Thursday, June 29, 2017

Breaking News
   DHS urges public to be pro-active in taking anti-malaria measures   Say sorry! Trump demands apology over Russia probe   China’s fastest bullet train makes debut   US Supreme Court partially reinstates Trump’s travel ban   FY likely to be changed from 2018; Budget in Nov?   Study India’s GST implementation, Modi tells US business schools   No service tax on online rail tickets till Dec 31   Black money: India to gain access to Swiss bank info from Sept 2019   Cash curbs paralyse ops in co-op societies   Margao business, markets reel under liquidity crunch   Customers, bankers kept on toes in Mapusa   Long queues at banks on Day 1; cash crunch hits State   Anger And Scramble To Stash Cash In Black Money Squeeze: Foreign Media   After PM Modi Speech, Hawala (Money-Laundering) Spiked, Triggering Raids   Defence Minister Parrikar\'s Nuclear Remark Stressed As \'Personal Opinion   \'If You Succeed, The Country Succeeds\': Obama Tells Trump During Meet

Sections

Editorial

Byte this

17th February 2017, 05:26 Hrs

In today’s digital age, do traditional methods of teaching still make sense

The idea of giving students access to the internet during their examinations may on the face of it sound counter-purposeful. If one thinks of today’s examination system, access to the internet would imply copying. Yet, Dr Sugata Mitra, who spoke at the D D Kosambi Festival of Ideas, on Wednesday, has revealed that his experiments have suggested that not only does a student’s eagerness to learn grow in leaps and bounds but that they can take themselves, if channeled and challenged in the right direction from zero literacy to the knowledge level of a secretary in a space of a few months.
His method was then applied to schools in UK, where five computers are placed in a classroom of 20 students who are asked a question like ‘How does DNA replicate’. With no teacher in the class, the students are forced to form groups and work together in figuring out how genetic material in the human body replicates by itself and draw up an explanation for the content available before them.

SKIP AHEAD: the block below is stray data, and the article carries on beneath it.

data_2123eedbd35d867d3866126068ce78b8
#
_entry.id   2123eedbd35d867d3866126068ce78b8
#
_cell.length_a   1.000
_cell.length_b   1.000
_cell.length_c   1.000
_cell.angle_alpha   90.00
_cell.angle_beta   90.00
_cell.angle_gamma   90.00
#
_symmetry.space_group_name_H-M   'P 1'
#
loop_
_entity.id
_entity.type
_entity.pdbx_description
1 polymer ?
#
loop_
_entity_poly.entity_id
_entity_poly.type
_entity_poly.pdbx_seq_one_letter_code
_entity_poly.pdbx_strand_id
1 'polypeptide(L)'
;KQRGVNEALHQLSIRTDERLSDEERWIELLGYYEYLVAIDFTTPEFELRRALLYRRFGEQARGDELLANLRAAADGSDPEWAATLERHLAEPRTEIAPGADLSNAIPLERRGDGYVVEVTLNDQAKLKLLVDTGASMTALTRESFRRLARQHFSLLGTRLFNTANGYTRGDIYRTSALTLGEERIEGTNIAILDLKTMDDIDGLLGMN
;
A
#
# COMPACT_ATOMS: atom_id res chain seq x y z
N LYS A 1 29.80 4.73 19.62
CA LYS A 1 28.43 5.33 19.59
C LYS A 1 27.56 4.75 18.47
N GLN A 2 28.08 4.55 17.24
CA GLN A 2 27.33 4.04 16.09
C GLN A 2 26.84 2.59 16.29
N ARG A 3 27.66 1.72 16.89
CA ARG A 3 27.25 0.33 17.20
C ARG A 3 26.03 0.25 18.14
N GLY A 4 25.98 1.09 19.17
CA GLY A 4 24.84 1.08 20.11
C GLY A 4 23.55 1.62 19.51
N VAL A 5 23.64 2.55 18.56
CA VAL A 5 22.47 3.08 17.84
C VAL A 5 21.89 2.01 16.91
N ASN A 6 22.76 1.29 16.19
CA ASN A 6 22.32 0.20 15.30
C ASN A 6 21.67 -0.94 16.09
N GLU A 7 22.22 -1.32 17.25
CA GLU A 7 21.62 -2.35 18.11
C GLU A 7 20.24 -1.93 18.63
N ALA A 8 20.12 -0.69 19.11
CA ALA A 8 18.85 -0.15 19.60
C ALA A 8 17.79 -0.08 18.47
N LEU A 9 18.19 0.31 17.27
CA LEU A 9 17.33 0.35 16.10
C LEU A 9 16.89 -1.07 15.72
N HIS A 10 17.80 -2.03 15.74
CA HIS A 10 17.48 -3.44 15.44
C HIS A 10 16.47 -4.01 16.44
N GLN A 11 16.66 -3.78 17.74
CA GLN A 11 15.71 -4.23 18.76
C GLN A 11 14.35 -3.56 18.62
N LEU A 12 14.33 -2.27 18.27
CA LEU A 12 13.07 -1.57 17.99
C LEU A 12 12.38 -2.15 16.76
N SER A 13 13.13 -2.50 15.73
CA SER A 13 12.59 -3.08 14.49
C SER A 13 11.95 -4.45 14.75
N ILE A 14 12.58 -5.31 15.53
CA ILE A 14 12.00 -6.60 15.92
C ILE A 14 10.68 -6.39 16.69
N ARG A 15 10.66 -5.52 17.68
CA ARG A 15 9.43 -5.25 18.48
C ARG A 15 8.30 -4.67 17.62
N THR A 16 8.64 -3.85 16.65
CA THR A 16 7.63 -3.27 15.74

As radical as it may sound, Dr Mitra’s methods do make sense. With easy access to information, the biggest challenge for the future will be the ability to process that information for meaningful results.
Undoubtedly, when the country is still trying to raise its literacy level and mass education is the priority for government and policymakers, such initiatives may be a dream. At the same time, it would be a folly to dismiss Dr Mitra’s methods as impractical or wishful.
For a state that has boasted of having one of the highest cyber literacy among its young population,  its initiatives are limited to the cyberage scheme which, at best can be described as ambitious but not well thought through. 
The Goa Chamber of Commerce and Industry in its pre-budget memorandum for the year 2014-15 told the government that since “there isn’t proper Infrastructure for providing proper IT education in the schools PCs and Tablets are not used to its potential. Instead of serving as an aid to education, these facilities are proving to be a distraction.” The GCCI was only reiterating a commonly held view. In other words, it’s the content that is provided that matters and not the device itself.
It is predicted that well organised content will soon replace teachers whose jobs will increasingly be taken over by technology. Apps that help you teach yourself skills, new languages and newer subjects are today more mainstream than ever.
One can only hope that the government officials sitting in the hall were listening.

comments powered by Disqus